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Yale University art students explore painting in 3D with VR and Tilt Brush

Yale University art students explore painting in 3D with VR and Tilt Brush

Students at the Yale University School of Arts working in the Center for Collaborative Arts and Media (CCAM) are pushing the boundaries of their own imaginations by producing life-sized, painting-like creations in three-dimensional spaces. Their instructor introduces them to virtual reality (VR) using Tilt Brush, giving them the tools to create, manipulate, and reimagine their artworks from a completely new perspective.

Yale University’s Center for Collaborative Arts and Media (CCAM) is an interdisciplinary arts research center that brings together students from a variety of majors, including visual art, design, film, music and sound, performance, and computer science. CCAM is open to all Yale students and faculty who want to incorporate creative art into their studies.

In the 2017–2018 school year, Yale School of Art’s lecturer and Assistant Director of Digital Media Anahita Vossoughi, introduced VR and Tilt Brush by Google into her Basic Drawing and Visual Thinking classes. Tilt Brush is a room-scale VR app that lets you paint in 3D space. “I wanted to broaden my students’ sense of what is possible,” she says. An accomplished painter and sculptor, Vossoughi has never been limited by traditional boundaries. “In my painting practice, paintings are not just on the wall,” she says. “I take them off, paint on the floor, turn them around, and think about them as objects.”

So when Google introduced Tilt Brush as a tool to paint in 3D spaces with virtual reality, Vossoughi was eager to see what it could do. “I experimented with Tilt Brush by importing my own collages, drawing on them, and exporting them,” she says. She wanted to share this and other “alternate creative processes” using VR with students—and bring their imaginations to life.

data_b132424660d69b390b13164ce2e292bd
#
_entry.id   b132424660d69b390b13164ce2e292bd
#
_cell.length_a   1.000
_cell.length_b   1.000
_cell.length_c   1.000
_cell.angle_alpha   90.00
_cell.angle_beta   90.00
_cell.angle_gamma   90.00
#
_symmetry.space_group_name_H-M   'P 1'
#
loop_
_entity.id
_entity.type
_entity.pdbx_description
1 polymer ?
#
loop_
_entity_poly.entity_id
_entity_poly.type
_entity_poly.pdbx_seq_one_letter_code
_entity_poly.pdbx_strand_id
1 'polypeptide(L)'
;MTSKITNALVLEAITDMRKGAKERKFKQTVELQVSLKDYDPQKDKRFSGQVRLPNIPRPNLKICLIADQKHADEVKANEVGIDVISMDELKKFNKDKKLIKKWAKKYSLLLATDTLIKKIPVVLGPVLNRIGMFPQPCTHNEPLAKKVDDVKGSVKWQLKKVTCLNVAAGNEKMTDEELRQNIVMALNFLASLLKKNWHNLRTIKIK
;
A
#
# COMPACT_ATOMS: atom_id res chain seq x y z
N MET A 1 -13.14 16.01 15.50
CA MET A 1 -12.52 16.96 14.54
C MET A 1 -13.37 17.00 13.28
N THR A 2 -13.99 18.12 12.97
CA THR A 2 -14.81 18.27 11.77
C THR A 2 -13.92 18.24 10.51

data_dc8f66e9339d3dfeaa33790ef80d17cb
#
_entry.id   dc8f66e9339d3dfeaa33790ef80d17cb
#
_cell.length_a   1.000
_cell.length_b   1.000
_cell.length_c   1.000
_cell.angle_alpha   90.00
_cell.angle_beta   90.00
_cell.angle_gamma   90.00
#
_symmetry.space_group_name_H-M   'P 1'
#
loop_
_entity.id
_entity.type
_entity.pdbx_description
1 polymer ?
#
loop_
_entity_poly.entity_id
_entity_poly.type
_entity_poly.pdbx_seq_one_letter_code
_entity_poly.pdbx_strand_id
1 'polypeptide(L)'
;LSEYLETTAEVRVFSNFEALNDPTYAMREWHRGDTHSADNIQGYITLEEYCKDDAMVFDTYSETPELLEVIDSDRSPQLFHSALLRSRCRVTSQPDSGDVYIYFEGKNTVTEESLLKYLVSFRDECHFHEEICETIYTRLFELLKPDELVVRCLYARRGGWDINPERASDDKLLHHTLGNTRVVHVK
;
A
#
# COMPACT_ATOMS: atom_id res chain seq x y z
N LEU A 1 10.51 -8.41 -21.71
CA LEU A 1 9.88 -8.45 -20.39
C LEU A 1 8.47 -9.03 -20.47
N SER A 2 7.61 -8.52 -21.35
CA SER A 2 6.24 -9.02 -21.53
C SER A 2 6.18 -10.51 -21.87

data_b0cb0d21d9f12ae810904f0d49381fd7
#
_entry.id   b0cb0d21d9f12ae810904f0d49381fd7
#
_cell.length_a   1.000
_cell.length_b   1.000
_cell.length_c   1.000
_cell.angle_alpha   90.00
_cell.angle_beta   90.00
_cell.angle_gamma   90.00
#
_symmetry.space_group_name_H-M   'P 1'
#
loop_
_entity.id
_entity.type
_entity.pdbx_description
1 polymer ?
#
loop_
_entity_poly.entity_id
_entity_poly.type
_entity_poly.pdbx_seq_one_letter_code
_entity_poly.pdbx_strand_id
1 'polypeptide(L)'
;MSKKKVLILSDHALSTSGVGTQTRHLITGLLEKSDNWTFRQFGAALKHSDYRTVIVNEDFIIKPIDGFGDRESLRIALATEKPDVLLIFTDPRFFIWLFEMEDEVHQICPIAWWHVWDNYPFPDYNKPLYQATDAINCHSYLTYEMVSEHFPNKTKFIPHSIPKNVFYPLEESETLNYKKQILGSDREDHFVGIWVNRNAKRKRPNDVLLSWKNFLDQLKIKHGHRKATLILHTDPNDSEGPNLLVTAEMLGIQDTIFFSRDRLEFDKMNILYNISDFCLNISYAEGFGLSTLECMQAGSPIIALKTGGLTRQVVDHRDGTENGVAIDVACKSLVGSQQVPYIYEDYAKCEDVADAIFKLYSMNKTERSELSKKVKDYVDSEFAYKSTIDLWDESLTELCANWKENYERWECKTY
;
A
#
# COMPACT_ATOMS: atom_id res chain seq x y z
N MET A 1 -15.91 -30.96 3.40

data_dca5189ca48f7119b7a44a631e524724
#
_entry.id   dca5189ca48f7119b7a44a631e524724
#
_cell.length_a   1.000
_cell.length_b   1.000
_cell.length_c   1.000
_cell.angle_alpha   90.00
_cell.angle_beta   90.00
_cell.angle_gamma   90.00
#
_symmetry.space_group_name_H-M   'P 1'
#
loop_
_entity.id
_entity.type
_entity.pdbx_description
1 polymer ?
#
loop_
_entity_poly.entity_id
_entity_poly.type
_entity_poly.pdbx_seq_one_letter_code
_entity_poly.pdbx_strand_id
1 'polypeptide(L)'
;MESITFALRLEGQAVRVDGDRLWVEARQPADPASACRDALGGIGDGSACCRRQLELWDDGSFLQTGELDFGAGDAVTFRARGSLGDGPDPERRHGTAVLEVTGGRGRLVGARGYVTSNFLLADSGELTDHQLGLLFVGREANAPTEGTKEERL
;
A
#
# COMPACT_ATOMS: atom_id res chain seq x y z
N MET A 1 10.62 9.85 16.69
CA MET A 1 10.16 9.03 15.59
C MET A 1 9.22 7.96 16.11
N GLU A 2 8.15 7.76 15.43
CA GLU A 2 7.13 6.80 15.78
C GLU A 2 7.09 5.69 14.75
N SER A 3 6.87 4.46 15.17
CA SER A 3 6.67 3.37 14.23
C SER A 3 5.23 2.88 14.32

Immersing students in a 3D world of possibilities

Basic Drawing is a requirement for Yale School of Art art majors and may be taken as an elective by all other majors. “They're learning about line, surface, texture, proportion, one- and two-point perspective, chiaroscuro [concepts of light and dark], and other traditional drawing concepts,” she says. Once her students have covered the basics of introductory drawing, she introduces them to Tilt Brush and VR.

Tilt Brush offers different brushes, effects, and tools for students to paint virtual creations in 3D. Because most of her students have never experienced virtual reality before, Vossoughi spent one class showing them how the Tilt Brush app and controller work with the HTC Vive headset. “It’s not difficult for them to learn how to use. In fact, it’s amazingly intuitive! Once they get the Tilt Brush basics down, they’re ready to go.”

“Students are learning how to draw what they see, which is challenging,” Vossoughi says. “Making something flat that is originally spatial can be a difficult task. With Tilt Brush, students literally draw in space using their bodies and line in a spatial, physical way. It can be used to explore formal elements like line, shape, color, and texture in a different and new way. In a drawing class for example, it is difficult to explain the concept of line following form or a directional line. Having students literally create forms in space as though they are using wire really helps them understand that concept. This is one way in which Tilt Brush is a tool that is literally an in-between (2D and 3D) drawing space.”

In her Visual Thinking course, Vossoughi has students scan and import a two-dimensional collage into Tilt Brush. “Using color theory concepts, students can modify or expand upon existing color schemes,” she says. Some students animate their collages by adding starbursts, sparkles, shooting rays of light, and other Tilt Brush effects. “Also, they are able to scale up their small collages and work ‘huge,’” she adds. “They can draw on the front or the back, turn them around and upside down, eventually export them for print, then paint or draw on them again.”

The goal of using these tools, says Vossoughi, “is not finding an endpoint, but opening things up—giving students an expanded sense of what’s possible in drawing and visual thinking. It’s exciting for them to use Tilt Brush and VR to create their own process—something that never existed before. The exploration that can happen is limitless.”

Imagining the future for VR in arts education

Vossoughi says while using VR and Tilt Brush in her classroom “feels like a beginning,” she expects more arts educators will adopt these technologies once they discover their potential as powerful teaching, learning, and creation tools.

Her students learn “how to cultivate a different, quieter, contemplative space in VR,” and notes that Tilt Brush and VR gets them excited about learning art skills and exploring art concepts.

“Arts education is always pulling in new technologies and expanding the toolbox that students have to make things with,” Vossoughi says. “Just because it’s technology doesn’t mean it’s not improvisational. So I think much in the way that the Adobe Creative Suite made its way into all art schools, I am sure that VR will too.”

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